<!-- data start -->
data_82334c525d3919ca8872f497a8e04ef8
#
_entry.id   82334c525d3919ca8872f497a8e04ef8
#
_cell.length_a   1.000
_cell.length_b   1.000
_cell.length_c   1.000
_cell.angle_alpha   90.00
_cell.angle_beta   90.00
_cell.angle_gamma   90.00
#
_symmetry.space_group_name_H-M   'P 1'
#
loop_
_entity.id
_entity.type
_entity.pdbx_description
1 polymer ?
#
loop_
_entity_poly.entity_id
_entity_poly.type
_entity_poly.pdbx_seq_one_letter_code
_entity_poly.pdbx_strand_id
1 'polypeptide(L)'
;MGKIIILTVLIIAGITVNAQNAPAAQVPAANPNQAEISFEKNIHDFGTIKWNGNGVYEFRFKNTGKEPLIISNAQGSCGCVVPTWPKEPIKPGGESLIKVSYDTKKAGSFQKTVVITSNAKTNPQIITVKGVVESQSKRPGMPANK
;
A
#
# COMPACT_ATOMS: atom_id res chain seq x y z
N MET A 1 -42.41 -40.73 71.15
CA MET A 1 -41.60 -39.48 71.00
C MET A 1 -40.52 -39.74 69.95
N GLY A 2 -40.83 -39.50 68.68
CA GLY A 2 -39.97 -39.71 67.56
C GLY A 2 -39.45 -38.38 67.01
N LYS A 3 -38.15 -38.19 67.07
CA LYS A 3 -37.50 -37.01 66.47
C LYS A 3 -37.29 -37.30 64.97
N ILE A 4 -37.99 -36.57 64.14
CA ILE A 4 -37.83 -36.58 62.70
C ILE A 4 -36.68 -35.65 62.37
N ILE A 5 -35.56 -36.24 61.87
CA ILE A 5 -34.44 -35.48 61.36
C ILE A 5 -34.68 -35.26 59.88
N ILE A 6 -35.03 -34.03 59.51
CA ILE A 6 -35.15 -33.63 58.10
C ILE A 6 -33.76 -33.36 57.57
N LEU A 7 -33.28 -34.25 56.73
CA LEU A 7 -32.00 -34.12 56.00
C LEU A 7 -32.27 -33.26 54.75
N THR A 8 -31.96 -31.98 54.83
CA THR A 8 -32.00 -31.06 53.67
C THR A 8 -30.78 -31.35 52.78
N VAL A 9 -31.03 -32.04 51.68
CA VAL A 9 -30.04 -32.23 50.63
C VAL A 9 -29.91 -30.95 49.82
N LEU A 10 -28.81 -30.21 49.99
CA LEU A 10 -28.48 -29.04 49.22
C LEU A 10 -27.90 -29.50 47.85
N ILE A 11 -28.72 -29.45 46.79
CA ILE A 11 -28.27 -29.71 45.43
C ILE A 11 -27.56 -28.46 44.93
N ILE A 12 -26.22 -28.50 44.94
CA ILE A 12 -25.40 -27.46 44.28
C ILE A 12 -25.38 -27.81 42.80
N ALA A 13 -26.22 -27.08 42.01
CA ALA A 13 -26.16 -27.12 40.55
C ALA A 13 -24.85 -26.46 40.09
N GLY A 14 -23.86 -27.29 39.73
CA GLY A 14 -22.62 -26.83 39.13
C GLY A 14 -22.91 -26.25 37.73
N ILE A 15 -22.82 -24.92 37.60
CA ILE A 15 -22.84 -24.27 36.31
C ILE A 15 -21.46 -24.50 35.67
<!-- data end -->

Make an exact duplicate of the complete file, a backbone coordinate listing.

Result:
data_82334c525d3919ca8872f497a8e04ef8
#
_entry.id   82334c525d3919ca8872f497a8e04ef8
#
_cell.length_a   1.000
_cell.length_b   1.000
_cell.length_c   1.000
_cell.angle_alpha   90.00
_cell.angle_beta   90.00
_cell.angle_gamma   90.00
#
_symmetry.space_group_name_H-M   'P 1'
#
loop_
_entity.id
_entity.type
_entity.pdbx_description
1 polymer ?
#
loop_
_entity_poly.entity_id
_entity_poly.type
_entity_poly.pdbx_seq_one_letter_code
_entity_poly.pdbx_strand_id
1 'polypeptide(L)'
;MGKIIILTVLIIAGITVNAQNAPAAQVPAANPNQAEISFEKNIHDFGTIKWNGNGVYEFRFKNTGKEPLIISNAQGSCGCVVPTWPKEPIKPGGESLIKVSYDTKKAGSFQKTVVITSNAKTNPQIITVKGVVESQSKRPGMPANK
;
A
#
# COMPACT_ATOMS: atom_id res chain seq x y z
N MET A 1 -42.41 -40.73 71.15
CA MET A 1 -41.60 -39.48 71.00
C MET A 1 -40.52 -39.74 69.95
N GLY A 2 -40.83 -39.50 68.68
CA GLY A 2 -39.97 -39.71 67.56
C GLY A 2 -39.45 -38.38 67.01
N LYS A 3 -38.15 -38.19 67.07
CA LYS A 3 -37.50 -37.01 66.47
C LYS A 3 -37.29 -37.30 64.97
N ILE A 4 -37.99 -36.57 64.14
CA ILE A 4 -37.83 -36.58 62.70
C ILE A 4 -36.68 -35.65 62.37
N ILE A 5 -35.56 -36.24 61.87
CA ILE A 5 -34.44 -35.48 61.36
C ILE A 5 -34.68 -35.26 59.88
N ILE A 6 -35.03 -34.03 59.51
CA ILE A 6 -35.15 -33.63 58.10
C ILE A 6 -33.76 -33.36 57.57
N LEU A 7 -33.28 -34.25 56.73
CA LEU A 7 -32.00 -34.12 56.00
C LEU A 7 -32.27 -33.26 54.75
N THR A 8 -31.96 -31.98 54.83
CA THR A 8 -32.00 -31.06 53.67
C THR A 8 -30.78 -31.35 52.78
N VAL A 9 -31.03 -32.04 51.68
CA VAL A 9 -30.04 -32.23 50.63
C VAL A 9 -29.91 -30.95 49.82
N LEU A 10 -28.81 -30.21 49.99
CA LEU A 10 -28.48 -29.04 49.22
C LEU A 10 -27.90 -29.50 47.85
N ILE A 11 -28.72 -29.45 46.79
CA ILE A 11 -28.27 -29.71 45.43
C ILE A 11 -27.56 -28.46 44.93
N ILE A 12 -26.22 -28.50 44.94
CA ILE A 12 -25.40 -27.46 44.28
C ILE A 12 -25.38 -27.81 42.80
N ALA A 13 -26.22 -27.08 42.01
CA ALA A 13 -26.16 -27.12 40.55
C ALA A 13 -24.85 -26.46 40.09
N GLY A 14 -23.86 -27.29 39.73
CA GLY A 14 -22.62 -26.83 39.13
C GLY A 14 -22.91 -26.25 37.73
N ILE A 15 -22.82 -24.92 37.60
CA ILE A 15 -22.84 -24.27 36.31
C ILE A 15 -21.46 -24.50 35.67